Planning a Getaway? 6 Kid-Friendly Activities to Do in Manitoba This Summer

By David Janeson

It’s never too early to begin planning your summer getaway. Here’s a look at six kid-friendly excursions and activities that won’t break your budget this summer, and what you need to know to make them successful.

1. Experience Upper Fort Garry

The confluence of the Red and Assiniboine Rivers is arguably the most significant historical site in Manitoba, at least during the 150 years since the Canadian Confederation’s official founding. Here sits Upper Fort Garry Heritage Park, where residents of a wild frontier region made the fateful choice to join Canada. Learn about their choice, and the complex sociopolitical forces that drove them to make it.

2. Discover Your Inner Kid at the Manitoba Children’s Museum

Need a break from the sun and humidity? Duck inside and discover your inner kid at the Manitoba Children’s Museum, one of Canada’s foremost all-ages museums.

“No matter how old your kids are, they’ll find something to enjoy amid the constantly changing exhibitions and permanent collections here.” — David Janeson


Budget at least four hours of your time, as you never know what you’ll get up to here.

3. Spend a Weekend Exploring Riding Mountain

Rising hundreds of meters above the surrounding prairies, Riding Mountain National Park is an accessible wilderness just a few hours from Winnipeg proper. You could easily spend a week wandering the more than 400 kilometers of well-maintained hiking and multi-use trails here, but a couple days of camping works just fine too. One of the highlights is the Manitoba Escarpment, a popular mountain biking destination.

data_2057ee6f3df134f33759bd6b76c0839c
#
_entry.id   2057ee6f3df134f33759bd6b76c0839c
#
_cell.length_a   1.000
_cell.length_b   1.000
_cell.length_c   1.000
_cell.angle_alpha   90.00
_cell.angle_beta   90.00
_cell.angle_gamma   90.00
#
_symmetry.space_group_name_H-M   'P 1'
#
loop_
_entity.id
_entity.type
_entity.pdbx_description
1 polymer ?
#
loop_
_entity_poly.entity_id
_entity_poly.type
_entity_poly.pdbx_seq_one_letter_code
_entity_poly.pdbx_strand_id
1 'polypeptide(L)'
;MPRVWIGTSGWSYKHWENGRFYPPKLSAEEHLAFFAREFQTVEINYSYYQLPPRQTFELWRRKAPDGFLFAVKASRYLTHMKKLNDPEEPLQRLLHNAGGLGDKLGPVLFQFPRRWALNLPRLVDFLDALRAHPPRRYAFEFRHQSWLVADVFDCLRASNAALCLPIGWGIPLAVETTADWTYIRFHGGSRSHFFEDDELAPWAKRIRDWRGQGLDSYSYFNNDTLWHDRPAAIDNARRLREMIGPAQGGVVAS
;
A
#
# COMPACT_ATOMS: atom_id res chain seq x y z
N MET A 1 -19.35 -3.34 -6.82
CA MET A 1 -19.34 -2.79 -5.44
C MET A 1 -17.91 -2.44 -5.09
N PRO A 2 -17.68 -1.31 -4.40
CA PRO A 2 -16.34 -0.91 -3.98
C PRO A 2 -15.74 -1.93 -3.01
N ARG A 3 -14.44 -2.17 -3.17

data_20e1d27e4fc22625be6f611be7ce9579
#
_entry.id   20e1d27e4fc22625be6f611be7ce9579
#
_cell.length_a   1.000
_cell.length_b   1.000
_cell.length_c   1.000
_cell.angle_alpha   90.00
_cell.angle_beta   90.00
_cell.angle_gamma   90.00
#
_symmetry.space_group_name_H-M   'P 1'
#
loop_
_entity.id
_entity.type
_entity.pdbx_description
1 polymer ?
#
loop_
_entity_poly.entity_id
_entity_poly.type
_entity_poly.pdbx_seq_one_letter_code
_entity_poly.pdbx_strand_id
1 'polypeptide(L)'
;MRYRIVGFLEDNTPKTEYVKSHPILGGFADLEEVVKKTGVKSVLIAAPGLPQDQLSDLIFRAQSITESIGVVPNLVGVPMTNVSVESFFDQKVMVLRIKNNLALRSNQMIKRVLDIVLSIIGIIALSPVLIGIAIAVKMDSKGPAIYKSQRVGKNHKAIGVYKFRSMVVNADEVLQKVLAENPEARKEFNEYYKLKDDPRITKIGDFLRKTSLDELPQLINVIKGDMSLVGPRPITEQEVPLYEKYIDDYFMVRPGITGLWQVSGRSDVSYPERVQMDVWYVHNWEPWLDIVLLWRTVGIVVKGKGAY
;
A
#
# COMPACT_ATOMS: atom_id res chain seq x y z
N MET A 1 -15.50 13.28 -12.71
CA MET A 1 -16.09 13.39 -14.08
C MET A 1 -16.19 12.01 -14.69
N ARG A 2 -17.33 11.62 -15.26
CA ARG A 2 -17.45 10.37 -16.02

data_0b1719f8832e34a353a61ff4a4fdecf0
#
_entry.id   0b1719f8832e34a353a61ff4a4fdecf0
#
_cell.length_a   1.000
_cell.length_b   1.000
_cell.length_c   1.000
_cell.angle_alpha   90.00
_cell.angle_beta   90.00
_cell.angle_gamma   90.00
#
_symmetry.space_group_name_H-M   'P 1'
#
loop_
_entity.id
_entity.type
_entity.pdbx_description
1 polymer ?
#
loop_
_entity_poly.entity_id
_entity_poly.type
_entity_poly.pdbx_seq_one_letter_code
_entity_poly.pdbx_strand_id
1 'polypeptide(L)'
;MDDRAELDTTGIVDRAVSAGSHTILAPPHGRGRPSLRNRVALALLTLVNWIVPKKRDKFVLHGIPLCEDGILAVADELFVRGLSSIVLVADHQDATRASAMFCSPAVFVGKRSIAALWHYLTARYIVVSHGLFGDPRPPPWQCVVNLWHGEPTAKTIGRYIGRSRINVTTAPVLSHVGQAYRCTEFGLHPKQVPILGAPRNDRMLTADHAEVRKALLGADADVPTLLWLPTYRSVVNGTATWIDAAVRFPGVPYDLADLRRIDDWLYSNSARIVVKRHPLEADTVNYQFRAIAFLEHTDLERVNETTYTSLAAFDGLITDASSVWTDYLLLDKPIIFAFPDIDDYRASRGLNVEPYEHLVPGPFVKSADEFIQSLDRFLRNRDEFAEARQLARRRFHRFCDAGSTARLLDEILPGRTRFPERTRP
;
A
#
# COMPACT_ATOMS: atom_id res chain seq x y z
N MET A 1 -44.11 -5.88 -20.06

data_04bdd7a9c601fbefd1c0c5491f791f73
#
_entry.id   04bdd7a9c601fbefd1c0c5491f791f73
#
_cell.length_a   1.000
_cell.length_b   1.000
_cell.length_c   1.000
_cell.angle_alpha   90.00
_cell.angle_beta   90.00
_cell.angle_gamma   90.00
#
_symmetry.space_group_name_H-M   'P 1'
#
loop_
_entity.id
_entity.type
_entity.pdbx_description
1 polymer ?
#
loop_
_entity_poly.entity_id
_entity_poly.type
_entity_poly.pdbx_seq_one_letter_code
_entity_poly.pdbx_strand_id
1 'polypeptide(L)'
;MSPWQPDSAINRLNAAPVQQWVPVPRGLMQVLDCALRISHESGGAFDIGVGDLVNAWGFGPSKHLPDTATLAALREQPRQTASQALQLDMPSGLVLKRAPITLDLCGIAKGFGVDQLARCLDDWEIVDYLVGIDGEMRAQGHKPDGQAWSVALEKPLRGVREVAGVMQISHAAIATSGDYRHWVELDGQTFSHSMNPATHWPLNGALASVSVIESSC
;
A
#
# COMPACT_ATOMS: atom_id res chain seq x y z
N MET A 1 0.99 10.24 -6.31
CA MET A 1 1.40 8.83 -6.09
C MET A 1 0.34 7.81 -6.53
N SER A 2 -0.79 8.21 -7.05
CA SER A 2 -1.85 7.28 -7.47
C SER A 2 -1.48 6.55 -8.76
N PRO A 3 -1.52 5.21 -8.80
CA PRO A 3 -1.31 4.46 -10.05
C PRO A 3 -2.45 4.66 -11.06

4. Lose Yourself in Assiniboine Park

Back in Winnipeg, Assiniboine Park is the crown jewel of the city’s much-touted park system. Spend a day picnicking on its expansive lawns, exploring its wooded recesses, and admiring the handiwork of world-class artists at Leo Mol Sculpture Garden. The 80-acre zoo is a must-visit, too.

5. Step Back in Time on Hecla Island

Head up to our corner of Manitoba and step back in time. Hecla is just two hours north of Winnipeg by road, but it might as well be on a different planet. Don’t miss Hecla Village, a well-preserved ode to the hardy Icelanders who made their homes here a century ago.

6. Visit the Old Country, Without the Price Tag

Keep the Icelandic theme going through August with a visit to Gimli, home of the annual Manitoba Icelandic Festival. This is Canada’s largest celebration of Icelandic heritage and culture, and it’s fitting that it takes place in the province that’s home to more than one in three Canadians of Icelandic descent.

Book Early, Book Often

Most of the activities listed here lie within a few hours’ drive of Winnipeg, well within reach on a long weekend. Some won’t take more than a day of your time. And nothing here is likely to break your family’s bank, though of course your household budget will dictate what you are and aren’t able to accomplish.

Bottom line: you can easily fit all the activities on this list, and more, into your summer getaway plans. Avoid disappointment, and guarantee space at the proverbial inn, by booking as soon as you’re able to get the time off. Summer will be here before you know it.


David Janeson owns Gull Harbour Marina, a seasonal lakeside resort on beautiful Hecla Island, Manitoba.


Under Siege: 5 Things Threatening Lake Winnipeg & the Red River Watershed

By David Janeson

Lake Winnipeg is beautiful. There’s nowhere we’d rather spend our days.